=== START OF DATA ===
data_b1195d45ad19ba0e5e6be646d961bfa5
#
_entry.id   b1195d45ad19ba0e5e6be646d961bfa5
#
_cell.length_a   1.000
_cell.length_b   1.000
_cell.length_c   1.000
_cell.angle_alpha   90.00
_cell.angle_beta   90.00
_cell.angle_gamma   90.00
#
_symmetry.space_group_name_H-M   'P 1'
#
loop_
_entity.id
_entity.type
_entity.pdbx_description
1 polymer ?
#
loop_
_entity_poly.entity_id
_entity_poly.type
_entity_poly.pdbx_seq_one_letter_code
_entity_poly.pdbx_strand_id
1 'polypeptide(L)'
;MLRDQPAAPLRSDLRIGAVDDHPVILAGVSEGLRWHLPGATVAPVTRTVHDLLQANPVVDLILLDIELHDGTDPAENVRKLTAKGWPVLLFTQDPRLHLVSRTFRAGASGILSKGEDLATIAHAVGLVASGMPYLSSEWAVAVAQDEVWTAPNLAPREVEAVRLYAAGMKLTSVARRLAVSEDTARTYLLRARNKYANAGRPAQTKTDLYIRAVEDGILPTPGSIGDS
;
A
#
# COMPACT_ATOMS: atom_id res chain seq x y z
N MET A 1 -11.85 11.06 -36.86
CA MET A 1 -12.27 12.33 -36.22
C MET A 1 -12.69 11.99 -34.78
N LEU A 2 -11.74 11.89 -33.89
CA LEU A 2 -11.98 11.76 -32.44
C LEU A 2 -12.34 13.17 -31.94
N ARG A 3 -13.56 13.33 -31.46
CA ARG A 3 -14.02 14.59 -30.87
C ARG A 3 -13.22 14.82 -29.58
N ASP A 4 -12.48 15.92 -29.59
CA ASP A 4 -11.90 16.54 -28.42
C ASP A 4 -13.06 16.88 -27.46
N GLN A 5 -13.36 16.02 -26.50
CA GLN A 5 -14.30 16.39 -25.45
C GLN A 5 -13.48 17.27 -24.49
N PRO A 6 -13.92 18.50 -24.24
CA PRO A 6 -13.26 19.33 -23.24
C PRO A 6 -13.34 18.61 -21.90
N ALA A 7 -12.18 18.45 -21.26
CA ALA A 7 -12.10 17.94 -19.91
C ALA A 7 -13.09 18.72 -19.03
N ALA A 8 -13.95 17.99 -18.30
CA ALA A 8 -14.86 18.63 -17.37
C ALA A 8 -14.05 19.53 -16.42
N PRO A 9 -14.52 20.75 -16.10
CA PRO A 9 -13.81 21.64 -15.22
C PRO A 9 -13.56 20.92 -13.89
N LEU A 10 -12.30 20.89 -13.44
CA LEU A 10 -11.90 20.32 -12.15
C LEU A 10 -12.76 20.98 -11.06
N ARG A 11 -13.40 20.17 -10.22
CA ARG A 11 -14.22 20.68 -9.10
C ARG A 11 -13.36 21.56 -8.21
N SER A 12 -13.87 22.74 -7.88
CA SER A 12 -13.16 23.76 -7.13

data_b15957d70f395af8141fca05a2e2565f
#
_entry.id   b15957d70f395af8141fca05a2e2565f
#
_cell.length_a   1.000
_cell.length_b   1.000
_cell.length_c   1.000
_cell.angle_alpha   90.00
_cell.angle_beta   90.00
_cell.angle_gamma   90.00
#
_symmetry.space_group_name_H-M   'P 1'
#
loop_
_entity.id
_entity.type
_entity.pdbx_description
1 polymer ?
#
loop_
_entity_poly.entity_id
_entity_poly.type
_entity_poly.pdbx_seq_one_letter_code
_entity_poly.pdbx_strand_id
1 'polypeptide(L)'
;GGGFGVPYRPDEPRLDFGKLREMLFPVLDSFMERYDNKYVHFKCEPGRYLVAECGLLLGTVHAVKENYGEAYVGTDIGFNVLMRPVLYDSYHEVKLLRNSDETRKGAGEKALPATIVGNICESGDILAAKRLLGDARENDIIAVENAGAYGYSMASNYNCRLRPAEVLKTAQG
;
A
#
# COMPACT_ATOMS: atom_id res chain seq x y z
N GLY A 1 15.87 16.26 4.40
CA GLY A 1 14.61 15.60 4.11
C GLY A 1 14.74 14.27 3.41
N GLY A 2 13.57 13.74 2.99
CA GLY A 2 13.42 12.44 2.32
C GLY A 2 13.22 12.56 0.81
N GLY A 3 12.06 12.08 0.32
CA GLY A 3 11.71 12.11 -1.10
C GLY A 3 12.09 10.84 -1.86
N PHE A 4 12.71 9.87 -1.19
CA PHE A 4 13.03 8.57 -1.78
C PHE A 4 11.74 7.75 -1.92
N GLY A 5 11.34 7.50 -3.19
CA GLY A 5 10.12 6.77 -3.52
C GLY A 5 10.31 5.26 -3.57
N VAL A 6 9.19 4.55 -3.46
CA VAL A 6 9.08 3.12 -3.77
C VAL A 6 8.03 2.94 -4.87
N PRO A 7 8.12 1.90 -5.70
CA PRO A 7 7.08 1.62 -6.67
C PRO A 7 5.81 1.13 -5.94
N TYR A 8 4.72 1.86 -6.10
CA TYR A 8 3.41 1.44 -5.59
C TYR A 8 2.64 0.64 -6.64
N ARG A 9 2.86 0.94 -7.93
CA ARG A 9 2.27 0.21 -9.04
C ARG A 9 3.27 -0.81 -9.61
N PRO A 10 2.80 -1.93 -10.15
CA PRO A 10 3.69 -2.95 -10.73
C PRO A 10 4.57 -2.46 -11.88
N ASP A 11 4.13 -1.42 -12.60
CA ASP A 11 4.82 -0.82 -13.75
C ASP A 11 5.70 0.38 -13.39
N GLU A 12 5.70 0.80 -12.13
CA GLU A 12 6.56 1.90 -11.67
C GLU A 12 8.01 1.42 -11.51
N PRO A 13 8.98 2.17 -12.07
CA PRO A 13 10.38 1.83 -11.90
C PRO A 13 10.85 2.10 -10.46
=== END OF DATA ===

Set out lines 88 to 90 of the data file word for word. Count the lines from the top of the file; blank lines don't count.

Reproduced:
_entity_poly.pdbx_seq_one_letter_code
_entity_poly.pdbx_strand_id
1 'polypeptide(L)'